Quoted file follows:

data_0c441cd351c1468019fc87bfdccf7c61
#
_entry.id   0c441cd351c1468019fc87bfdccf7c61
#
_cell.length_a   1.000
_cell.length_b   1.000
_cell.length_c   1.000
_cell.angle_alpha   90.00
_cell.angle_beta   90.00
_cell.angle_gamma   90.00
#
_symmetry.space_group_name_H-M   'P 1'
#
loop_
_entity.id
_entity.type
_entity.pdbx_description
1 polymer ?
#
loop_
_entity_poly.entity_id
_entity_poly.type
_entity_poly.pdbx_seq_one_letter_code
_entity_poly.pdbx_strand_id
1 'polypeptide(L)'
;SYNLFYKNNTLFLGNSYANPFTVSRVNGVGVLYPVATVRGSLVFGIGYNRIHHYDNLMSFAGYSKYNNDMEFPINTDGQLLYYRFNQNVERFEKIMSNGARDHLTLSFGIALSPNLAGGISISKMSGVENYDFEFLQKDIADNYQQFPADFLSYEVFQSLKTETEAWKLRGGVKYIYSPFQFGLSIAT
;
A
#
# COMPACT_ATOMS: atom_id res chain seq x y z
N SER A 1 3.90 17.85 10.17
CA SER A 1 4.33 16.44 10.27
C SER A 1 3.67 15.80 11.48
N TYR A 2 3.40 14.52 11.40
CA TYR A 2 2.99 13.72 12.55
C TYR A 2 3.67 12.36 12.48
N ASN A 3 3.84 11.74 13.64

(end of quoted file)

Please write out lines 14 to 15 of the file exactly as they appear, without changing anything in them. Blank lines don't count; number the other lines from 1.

loop_
_entity.id